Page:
Moogerfooger MF-107 FreqBox Joplin MO

To begin with, the FreqBox isn't really an "effects" pedal at all. It is primarily a single voltage-controlled oscillator (VCO), very much like those found in the legendary Minimoog and contemporary Moog synths—but it has a 1/4" input that accepts a variety of sources, including guitar.

Palen Music Center
(417) 781-3100
1115 S Range Line Rd
Joplin, MO
 
Big Dons Music City
(417) 782-8505
1501 S Main St
Joplin, MO
 
Glory Days Music
(417) 206-2525
2328 S Main St
Joplin, MO
 
Fiddle Shop
(417) 624-7412
1615 S Main St
Joplin, MO
 
Ernie Williamson Music
(417) 624-3157
925 S Range Line Rd
Joplin, MO
 
Fly By Nite Music
(417) 451-5110
124 E. Spring St
Neosho, MO
 
Cool Guitars
(417) 206-2665
110 E 25th St
Joplin, MO
 
Main Street Pawn
(417) 782-0770
2402 S Main St
Joplin, MO
 
Henrys Piano Service
(417) 659-8863
609 S Porter Ave
Joplin, MO
 
Guitar Center #341
9177 Watson Rd
St Louis, MO
 

Moogerfooger MF-107 FreqBox

Moogerfooger MF-107 FreqBoxTHE FIRST MOOGERFOOGER pedals were relatively conventional: A low-pass filter, a ring-modulator, a phase-shifter, and an analog delay. Then came the decidedly more un-usual MuRF and Bass MuRF boxes, which create modulated-filter effects and generate sequencer-like patterns from single notes. But the FreqBox ($359 retail/$339 street) is more like something reverse engineered from alien technology, requiring a specialized mindset to fully grok. Thankfully, the user manual explains everything relatively clearly, as well as providing a primer on some fundamental synthesis concepts.

To begin with, the FreqBox isn’t really an “effects” pedal at all. It is primarily a single voltage-controlled oscillator (VCO), very much like those found in the legendary Minimoog and contemporary Moog synths—but it has a 1/4" input that accepts a variety of sources, including guitar. That means you can modulate the oscillator in various ways using the audio input signal, including having it track the pitches played by your instrument using the hard sync function, which is sort of like having a simple mono guitar synthesizer if your instrument happens to be a guitar. The input signal can also be used to frequency modulate (FM) the VCO, in conjunction with the onboard envelope follower.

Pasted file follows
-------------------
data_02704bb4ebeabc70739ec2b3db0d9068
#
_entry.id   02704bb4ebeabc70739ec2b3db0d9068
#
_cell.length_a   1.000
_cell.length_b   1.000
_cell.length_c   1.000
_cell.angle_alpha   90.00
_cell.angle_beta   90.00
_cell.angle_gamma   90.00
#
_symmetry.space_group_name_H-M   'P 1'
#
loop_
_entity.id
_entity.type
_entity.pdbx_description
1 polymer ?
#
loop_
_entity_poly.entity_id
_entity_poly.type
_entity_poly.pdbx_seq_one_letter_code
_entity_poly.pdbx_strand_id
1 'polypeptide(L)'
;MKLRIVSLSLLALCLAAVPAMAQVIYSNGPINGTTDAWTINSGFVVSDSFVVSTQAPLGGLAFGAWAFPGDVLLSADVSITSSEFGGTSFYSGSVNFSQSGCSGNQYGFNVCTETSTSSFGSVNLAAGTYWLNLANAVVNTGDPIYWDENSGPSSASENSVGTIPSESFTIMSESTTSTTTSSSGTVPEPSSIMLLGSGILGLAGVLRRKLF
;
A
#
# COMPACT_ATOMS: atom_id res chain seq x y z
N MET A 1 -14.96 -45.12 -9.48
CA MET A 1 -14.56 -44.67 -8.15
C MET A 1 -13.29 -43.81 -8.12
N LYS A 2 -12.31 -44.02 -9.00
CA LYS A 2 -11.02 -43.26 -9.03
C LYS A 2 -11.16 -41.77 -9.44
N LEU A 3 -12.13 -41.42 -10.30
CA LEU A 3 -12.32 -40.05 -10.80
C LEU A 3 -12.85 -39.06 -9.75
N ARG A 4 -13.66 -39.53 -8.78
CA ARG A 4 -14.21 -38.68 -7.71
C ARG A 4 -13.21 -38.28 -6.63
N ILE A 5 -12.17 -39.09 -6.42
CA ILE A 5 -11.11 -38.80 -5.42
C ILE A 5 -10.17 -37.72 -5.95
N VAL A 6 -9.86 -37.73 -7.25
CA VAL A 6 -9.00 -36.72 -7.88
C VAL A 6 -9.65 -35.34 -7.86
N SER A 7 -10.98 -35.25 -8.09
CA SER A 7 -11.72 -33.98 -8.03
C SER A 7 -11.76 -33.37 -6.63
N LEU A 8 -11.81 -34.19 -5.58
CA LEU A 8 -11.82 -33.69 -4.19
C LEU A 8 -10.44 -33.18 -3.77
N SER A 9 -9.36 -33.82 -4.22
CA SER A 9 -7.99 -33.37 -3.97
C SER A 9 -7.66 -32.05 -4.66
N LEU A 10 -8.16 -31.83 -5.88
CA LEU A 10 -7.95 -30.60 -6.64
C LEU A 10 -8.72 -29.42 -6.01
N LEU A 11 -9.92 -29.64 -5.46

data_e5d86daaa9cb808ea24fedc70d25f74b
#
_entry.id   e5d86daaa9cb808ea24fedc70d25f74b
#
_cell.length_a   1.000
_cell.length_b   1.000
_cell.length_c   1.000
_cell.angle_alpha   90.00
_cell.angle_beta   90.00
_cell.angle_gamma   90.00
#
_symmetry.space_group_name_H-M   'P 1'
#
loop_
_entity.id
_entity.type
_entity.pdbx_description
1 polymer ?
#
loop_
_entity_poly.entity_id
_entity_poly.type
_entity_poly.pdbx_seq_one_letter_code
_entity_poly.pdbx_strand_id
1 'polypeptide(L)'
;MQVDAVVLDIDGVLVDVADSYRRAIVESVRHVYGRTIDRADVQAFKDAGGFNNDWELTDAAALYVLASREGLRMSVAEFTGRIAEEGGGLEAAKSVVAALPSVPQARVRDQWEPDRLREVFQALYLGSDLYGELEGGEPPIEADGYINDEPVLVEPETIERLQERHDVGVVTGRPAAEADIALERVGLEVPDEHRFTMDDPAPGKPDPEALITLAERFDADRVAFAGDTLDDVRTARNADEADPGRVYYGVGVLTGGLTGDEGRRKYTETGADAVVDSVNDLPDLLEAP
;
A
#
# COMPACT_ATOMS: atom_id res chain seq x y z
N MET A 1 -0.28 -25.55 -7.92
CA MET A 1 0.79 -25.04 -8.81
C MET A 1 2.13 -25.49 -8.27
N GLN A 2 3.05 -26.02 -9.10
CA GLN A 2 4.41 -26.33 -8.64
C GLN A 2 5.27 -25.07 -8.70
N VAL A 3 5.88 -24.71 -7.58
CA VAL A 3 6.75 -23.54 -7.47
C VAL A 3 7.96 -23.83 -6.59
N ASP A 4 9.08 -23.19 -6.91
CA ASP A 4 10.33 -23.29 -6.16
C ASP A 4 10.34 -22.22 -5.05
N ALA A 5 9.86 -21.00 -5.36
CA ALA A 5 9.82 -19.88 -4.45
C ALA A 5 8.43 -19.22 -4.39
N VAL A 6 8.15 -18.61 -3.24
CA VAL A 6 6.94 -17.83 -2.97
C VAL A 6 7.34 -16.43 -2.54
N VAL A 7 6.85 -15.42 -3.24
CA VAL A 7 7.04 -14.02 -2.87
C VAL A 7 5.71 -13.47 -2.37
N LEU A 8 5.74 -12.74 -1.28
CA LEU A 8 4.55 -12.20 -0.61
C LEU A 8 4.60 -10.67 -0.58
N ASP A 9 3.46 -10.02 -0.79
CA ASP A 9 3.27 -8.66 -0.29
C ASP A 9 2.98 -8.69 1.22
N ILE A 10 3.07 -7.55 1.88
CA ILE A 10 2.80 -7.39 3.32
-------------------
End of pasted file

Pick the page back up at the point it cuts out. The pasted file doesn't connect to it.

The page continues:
Like all Moogerfoogers, the FreqBox provides an abundance of controls. Drive is an input gain control that can be cranked up for overdrive effects, whereas the overall volume is governed by the Output Level control. The VCO has a Frequency control (which sweeps a range from 25Hz to 1.6kHz) and a Waveform control (which crossfades between triangle, sawtooth, square, and pulse waveforms), along with the Sync on/off switch. The Envelope Amount and FM Amount controls determine how much envelope follower control voltage (CV) and Drive signal modulate the VCO, while Mix determines the balance between the dry and VCO sounds.

The FreqBox is a mono device with 1/4" I/O, but there are also Envelope and Oscillator outputs—for use with other Moogerfoogers, or anything that responds to control voltages—and five inputs for control of Frequency, Waveform, Envelope Amount, FM Amount, and Mix via expression pedals (such as the new Moog EP2, pictured) or other CV sources.

To test the FreqBox, I began by trying a few of the Basic Applications detailed in the manual. “Basic Sync Setup” (triangle wave, medium Drive, with no envelope follower or FM) produced some spatty but edgy fuzz-like effects—especially while sweeping the Frequency with an expression pedal—but the results were inconsistent. Cranking the Drive up and hitting the input with a fuzz, however, kicked the FreqBox into high gear, yielding searing tones similar to wah-sculpted fuzz sounds, but with lots more buzz, bite, and intensity. Adding a little FM increased the growl factor, and a bit of Envelope added some auto-wah vibe. These settings also sounded monstrous on power chords.

When the VCO isn’t synced, the input signal triggers whatev...

Click here to read the rest of the article from Guitar Player


Guitar Player is a trademark of New Bay Media, LLC. All material published on www.guitarplayer.com is copyrighted @2009 by New Bay Media, LLC. All rights reserved